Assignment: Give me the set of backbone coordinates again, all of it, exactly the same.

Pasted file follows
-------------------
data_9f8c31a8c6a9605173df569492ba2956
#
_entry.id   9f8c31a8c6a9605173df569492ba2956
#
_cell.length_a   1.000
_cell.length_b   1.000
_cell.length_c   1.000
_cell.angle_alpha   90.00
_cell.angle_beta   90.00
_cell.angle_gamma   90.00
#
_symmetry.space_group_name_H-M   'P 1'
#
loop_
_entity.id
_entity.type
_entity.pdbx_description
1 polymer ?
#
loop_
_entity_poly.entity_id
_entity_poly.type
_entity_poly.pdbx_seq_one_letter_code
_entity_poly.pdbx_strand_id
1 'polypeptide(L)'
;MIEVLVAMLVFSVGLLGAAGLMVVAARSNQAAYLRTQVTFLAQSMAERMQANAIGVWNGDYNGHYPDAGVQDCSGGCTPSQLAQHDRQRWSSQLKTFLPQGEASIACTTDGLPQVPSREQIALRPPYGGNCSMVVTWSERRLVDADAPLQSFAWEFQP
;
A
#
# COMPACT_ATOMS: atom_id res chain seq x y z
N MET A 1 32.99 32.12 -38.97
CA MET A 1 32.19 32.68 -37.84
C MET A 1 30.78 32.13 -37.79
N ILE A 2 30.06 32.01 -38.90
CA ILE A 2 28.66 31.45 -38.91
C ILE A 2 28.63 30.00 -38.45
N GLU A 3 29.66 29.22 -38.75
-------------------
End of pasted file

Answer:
data_9f8c31a8c6a9605173df569492ba2956
#
_entry.id   9f8c31a8c6a9605173df569492ba2956
#
_cell.length_a   1.000
_cell.length_b   1.000
_cell.length_c   1.000
_cell.angle_alpha   90.00
_cell.angle_beta   90.00
_cell.angle_gamma   90.00
#
_symmetry.space_group_name_H-M   'P 1'
#
loop_
_entity.id
_entity.type
_entity.pdbx_description
1 polymer ?
#
loop_
_entity_poly.entity_id
_entity_poly.type
_entity_poly.pdbx_seq_one_letter_code
_entity_poly.pdbx_strand_id
1 'polypeptide(L)'
;MIEVLVAMLVFSVGLLGAAGLMVVAARSNQAAYLRTQVTFLAQSMAERMQANAIGVWNGDYNGHYPDAGVQDCSGGCTPSQLAQHDRQRWSSQLKTFLPQGEASIACTTDGLPQVPSREQIALRPPYGGNCSMVVTWSERRLVDADAPLQSFAWEFQP
;
A
#
# COMPACT_ATOMS: atom_id res chain seq x y z
N MET A 1 32.99 32.12 -38.97
CA MET A 1 32.19 32.68 -37.84
C MET A 1 30.78 32.13 -37.79
N ILE A 2 30.06 32.01 -38.90
CA ILE A 2 28.66 31.45 -38.91
C ILE A 2 28.63 30.00 -38.45
N GLU A 3 29.66 29.22 -38.75